I'm new here and am questioning my wisdom on posting to a site such as this, but if I gain some insight from someone with similar experience then
perhaps it will be worth my time.
First, an introduction - I'm a doctor in an ER in Colorado (Boulder to be exact). The only verification I'll give is that our hospital uses a set
of guidelines called Encore Values that are specific and unique to our small community hospital. We have several campuses including an original
location and a new facility that has been open for a few years now. The following incident occurred at the former. If you need proof of my own
validity you can easily figure out which hospital I'm referring to and simply call and ask them whether or not we use "Encore Values" as part of
our mission statement. That should at least go some distance in giving me a smattering of credibility. As for the account that I am about to relate, I
can offer no proof. I can only tell you what happened.
Three nights ago I was in the middle of my shift and was having a relatively quiet evening, especially for a weekend. We were then given a heads up
about a multiple victim accident that had occurred on The Diagonal (a highway that leads into town here). I took on one of the incoming and will
describe the patient as "him" although I will say that it may have been a man or a woman. Because of HIPPA regulations I cannot reveal any
information that may relate to his/her identity. I will refer to this patient simply as "scalp lac" due to their only visible injury.
The patient came in and seemed to be altered and because a head injury was involved I had a nurse draw labs and immediately sent the patient down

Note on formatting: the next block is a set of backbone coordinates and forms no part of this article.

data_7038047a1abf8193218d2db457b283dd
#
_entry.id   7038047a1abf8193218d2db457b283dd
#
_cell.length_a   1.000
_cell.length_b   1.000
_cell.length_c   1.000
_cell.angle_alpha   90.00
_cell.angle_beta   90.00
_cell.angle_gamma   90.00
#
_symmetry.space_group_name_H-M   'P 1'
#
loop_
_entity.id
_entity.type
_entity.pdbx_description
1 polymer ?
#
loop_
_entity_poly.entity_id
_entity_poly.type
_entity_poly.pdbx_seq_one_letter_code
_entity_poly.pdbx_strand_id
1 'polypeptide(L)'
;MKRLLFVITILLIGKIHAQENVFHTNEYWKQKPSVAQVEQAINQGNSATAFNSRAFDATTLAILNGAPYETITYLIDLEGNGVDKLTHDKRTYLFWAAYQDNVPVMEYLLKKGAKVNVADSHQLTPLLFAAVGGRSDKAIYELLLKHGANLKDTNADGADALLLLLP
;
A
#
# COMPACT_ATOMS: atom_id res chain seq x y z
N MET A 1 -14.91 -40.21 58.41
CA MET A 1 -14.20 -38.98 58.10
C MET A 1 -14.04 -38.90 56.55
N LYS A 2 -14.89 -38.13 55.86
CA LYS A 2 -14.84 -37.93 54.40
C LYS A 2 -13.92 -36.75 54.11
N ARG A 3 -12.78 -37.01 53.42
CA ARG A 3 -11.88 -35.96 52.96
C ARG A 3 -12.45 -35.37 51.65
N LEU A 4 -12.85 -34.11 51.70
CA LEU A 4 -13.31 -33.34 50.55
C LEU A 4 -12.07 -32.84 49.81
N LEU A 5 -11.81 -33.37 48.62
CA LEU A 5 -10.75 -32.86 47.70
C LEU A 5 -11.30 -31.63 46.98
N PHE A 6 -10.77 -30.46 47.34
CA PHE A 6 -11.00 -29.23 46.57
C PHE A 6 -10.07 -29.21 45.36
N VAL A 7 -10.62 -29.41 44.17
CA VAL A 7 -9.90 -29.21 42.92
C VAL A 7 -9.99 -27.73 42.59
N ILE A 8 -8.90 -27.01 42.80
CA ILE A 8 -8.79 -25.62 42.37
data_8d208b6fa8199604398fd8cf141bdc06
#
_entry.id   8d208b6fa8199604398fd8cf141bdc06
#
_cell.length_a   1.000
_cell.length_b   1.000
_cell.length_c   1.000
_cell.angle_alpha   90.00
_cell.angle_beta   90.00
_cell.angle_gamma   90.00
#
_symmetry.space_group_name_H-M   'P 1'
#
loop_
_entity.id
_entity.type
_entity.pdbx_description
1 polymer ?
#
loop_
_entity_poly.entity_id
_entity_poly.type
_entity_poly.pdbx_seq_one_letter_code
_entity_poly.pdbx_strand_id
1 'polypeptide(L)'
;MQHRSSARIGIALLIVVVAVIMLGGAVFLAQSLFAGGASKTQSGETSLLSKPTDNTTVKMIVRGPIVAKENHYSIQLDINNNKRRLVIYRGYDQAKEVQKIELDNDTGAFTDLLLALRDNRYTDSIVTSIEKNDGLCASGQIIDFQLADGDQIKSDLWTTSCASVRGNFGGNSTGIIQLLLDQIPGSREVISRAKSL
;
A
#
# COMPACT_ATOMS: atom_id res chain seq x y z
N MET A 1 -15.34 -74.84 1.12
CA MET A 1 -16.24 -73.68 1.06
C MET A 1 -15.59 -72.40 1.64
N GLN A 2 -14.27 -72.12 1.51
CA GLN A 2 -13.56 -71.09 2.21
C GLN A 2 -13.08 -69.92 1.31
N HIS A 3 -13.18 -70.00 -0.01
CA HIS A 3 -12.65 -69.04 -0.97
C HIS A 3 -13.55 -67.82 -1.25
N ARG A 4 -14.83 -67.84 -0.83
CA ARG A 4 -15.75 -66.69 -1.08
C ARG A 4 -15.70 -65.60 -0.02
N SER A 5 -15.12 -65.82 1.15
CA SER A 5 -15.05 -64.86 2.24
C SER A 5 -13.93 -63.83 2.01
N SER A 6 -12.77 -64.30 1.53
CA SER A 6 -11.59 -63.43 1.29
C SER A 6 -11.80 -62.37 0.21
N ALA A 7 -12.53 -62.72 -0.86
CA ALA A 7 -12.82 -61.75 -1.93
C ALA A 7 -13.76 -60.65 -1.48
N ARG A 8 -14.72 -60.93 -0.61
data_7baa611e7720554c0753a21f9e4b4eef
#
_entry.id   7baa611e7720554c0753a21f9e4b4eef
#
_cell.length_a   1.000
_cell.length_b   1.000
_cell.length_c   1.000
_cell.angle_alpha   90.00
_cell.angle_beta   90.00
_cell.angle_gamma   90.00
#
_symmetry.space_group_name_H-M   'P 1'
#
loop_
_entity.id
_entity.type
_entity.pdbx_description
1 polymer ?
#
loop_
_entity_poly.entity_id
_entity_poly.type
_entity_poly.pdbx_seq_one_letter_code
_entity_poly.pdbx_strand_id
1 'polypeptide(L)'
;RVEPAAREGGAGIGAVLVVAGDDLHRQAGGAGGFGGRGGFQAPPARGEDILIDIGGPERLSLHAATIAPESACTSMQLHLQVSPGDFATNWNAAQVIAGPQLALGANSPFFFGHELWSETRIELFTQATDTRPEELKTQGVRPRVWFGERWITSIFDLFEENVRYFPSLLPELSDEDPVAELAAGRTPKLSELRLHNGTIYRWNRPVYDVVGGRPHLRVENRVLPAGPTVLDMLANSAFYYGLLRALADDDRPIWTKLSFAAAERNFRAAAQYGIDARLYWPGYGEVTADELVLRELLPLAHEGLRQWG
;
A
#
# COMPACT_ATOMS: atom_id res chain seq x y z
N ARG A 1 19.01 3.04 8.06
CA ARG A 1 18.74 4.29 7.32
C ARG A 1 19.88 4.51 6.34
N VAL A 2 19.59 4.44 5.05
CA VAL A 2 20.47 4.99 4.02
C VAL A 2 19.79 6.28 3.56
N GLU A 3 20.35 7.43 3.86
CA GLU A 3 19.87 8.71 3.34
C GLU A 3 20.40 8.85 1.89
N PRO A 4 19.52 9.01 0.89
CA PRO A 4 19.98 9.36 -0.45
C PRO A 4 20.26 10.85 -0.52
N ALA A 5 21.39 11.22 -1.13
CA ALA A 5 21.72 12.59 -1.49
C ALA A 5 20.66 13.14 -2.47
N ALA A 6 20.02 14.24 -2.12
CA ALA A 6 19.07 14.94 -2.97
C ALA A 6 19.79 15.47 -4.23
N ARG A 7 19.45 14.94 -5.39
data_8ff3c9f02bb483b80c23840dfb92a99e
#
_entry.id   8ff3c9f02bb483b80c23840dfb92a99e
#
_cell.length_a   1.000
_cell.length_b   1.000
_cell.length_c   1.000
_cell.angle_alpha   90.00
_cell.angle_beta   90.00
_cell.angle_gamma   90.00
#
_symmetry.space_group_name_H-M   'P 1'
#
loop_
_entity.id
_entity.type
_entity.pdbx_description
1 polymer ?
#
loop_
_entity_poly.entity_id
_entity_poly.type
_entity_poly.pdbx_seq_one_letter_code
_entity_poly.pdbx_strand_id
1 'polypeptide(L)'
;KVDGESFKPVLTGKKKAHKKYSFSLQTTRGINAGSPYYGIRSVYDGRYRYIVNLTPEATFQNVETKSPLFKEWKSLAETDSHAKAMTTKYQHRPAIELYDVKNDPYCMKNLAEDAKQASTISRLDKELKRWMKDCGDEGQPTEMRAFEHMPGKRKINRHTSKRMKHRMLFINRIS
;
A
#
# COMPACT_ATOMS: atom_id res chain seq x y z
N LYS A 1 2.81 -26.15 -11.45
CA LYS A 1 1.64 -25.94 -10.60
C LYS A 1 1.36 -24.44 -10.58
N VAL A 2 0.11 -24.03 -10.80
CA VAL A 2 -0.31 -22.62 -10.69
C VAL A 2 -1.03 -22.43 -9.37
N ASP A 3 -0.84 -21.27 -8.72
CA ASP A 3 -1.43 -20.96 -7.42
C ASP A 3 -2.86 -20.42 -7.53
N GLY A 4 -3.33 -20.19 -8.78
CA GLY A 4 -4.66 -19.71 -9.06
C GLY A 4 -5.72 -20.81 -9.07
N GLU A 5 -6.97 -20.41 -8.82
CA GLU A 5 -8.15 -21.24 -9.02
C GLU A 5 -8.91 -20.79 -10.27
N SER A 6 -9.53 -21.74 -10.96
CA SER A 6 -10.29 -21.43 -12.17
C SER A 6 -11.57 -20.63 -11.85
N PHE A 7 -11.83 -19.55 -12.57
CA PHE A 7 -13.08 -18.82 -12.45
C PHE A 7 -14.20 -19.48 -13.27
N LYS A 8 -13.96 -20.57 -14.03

for a head CT. The results were negative (no bleeds or trauma to the brain noted). The patient had a particularly nasty scalp laceration that we
addressed successfully and I felt we would probably send this patient on their way after our workup was complete.
As I was reviewing another patient's chart that was also involved in the accident I was alerted by the nurse that "scalp lac" was requesting my
attention. I went into the room and the patient seemed agitated although not altered as previously noted. As I entered he asked me if he could trust
me. I smiled and assured him that he could. Patients from time to time need reassurance and I began to wonder again about the patient's mental
well-being. I asked what was on his mind and I pulled up an exam stool and sat beside him. As I reached out to pat his arm as I often do with patients
he recoiled and knocked over a metal rolling table next to his bed and also dislodged his pulse ox monitor from his index finger as well as pulling
the lead from his BP cuff.
The nurse stepped into the doorway and motioned for security. I looked back at her and gave a nod to let her know that it was ok. The patient then
stated, "Don't touch me. I'm hot right now." I assured him that no one would touch him and asked him where and how he felt hot.
This is the conversation that followed:
"I feel hot. I know things then. I know things about you now because I'm hot."
"Where do you feel hot? Are you in pain? We need to get your monitors back in place. Is that ok?"
"No. I'm hot right now. Don't touch me. I know things when I'm hot."
At this point I was about to ask the nurse for a particular medication to help with the situation. She's a very good nurse and was likely well aware
of what I was about to ask. And then he asked me,
"Does your wife know about the green book?"
At this point I turned and told the nurse to give us a moment. His statement had taken me off guard. As the nurse pulled the privacy curtain and
stepped away, I asked him what he meant.
"I'm hot right now. I know things. I know about the green book you got for her."
-Continued in next post
Many members have become highly skeptical of this story, and some have determined it to be a hoax. See
this post for more information.
[edit on 4-6-2008 by SkepticOverlord]